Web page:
Current Divider Circuit

In this article, we will go over what current division is, its importance in a circuit, its mathematical formula to calculate how current gets divided in a circuit, and how a current divider fits in circuit design to produce useful electronic roducts. You will learn that a current divider is a very useful concept in order to build real-world products. Many devices operate on this principle. We will even go over, in this article, many electronic products that are designed either partly or wholly based on the laws of current division.

What is Current Divider Circuit?

A current divider circuit is a circuit in which the main current from the power source is divided up in the circuit and, thus, different amounts of current are allocated to different parts of the circuit.
Look at the below circuit schematic to see current division in action.

Current Divider with Current Source

The first type of current divider circuit we will go over is one in which the power source is a current source.
You can see how current divides up when a circuit is in parallel, as the two resistors are.
When a circuit has resistors in parallel, the current from the power source (as you can see in this circuit is the 40mA current source) divides up in the parallel resistors.
Current takes the path of least resistance. So most of the current goes through the smaller-valued resistor, which in this case is the 5KΩ resistor. So if you want more current to flow through a particular part of a circuit, put less resistance in that part of the circuit. Therefore, more current will travel throught that part in the circuit. Conversely, if you want less current to flow through another part of a circuit, put more resistance in that part of the circuit. This is how current division works.
Note that current only divides up in a parallel circuits. In series, current is the same across all components.

Mathematical Formula

Now that you know conceptually how current division works in a circuit, let's go over exactly mathematically how current divides in a circuit based on the current power source of the circuit and the resistance values of the resistors or loads in the circuit.
Current divides up in a circuit based on the formula:

The current that goes through a branch in a parallel circuit is equal to the product of the other branch's resistance and the main current source divided by the total resistance of all the branches.
In the above example, the main power source is 40mA.
The current which goes through the branch having the 5KΩ resistor is:

I1= (40mA)(15KΩ)/(5KΩ+15KΩ)= 30mA
The current which goes through the branch having the 15KΩ resistor is:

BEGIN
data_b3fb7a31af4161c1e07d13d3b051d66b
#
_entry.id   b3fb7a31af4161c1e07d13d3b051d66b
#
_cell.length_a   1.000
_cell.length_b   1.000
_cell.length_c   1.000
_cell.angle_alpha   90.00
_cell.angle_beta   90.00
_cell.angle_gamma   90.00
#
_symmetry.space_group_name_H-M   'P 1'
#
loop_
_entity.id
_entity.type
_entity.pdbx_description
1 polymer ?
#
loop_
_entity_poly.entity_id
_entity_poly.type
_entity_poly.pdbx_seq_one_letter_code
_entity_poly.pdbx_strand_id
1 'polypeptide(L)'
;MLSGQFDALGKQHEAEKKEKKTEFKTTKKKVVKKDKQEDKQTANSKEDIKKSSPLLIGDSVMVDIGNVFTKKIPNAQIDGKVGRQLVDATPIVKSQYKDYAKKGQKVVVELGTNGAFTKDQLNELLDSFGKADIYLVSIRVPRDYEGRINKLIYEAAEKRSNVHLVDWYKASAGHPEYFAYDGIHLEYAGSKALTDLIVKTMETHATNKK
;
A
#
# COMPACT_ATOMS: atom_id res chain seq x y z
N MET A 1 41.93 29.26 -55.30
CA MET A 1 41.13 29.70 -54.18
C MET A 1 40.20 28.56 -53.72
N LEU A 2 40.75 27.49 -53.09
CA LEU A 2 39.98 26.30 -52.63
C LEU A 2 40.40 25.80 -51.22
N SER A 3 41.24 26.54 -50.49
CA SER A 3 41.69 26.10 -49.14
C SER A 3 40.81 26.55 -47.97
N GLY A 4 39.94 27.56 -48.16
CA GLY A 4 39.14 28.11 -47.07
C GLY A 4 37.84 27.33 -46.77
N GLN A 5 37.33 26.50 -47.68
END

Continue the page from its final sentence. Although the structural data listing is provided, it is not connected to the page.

I2= (40mA)(5KΩ)/(5KΩ+15KΩ)= 10mA

Current Divider FormulaIf there are more than two branches in parallel, then current can be found according to the current divider formula:

where IX is the current going through a certain branch where you are solving for, IS is the current power source, RT is the total equivalent resistance value of the parallel resistor circuit, and RX is the value of the resistance of the branch for the current for which you are solving.

Current Divider with a Voltage Source

You can also have a current divider circuit with a voltage source as the power source.
This also functions as a current divider, because the voltage source produces current which gets divided up in the circuit when resistors or loads in the circuit are in parallel.
Below is a current divider circuit with a voltage source:

Just like before, current takes the path of least resistance, so most of the current goes through the 5KΩ instead of the 20KΩ resistor.

Mathematical Formula

To find the value of the currents going through the individual parallel branches of a circuit, it is even simpler than a current source.
All we need to do to calculate current values with a voltage source is to use the current formula according to ohm's law:

Current equals voltage divided by resistance.
In the above example, the main voltage power source is 10V.
The current which goes through the branch having the 5KΩ resistor is then:

I1= 10V/5KΩ= 2mA
The current which goes through the branch having the 20KΩ resistor is:

I2= 10V/20KΩ= 0.5mA
A check you can do to find the total current in the circuit with a voltage source is to find the equivalent resistance value of all the resistors in parallel and then plug that value into the above formula. This will give the total current in the circuit before the current is divided into the individual parallel branches.
If you want to calculate current division in a circuit, visit our Current Divider Calculator . This calculator allows you to calculate the current which goes through any branch in a parallel circuit.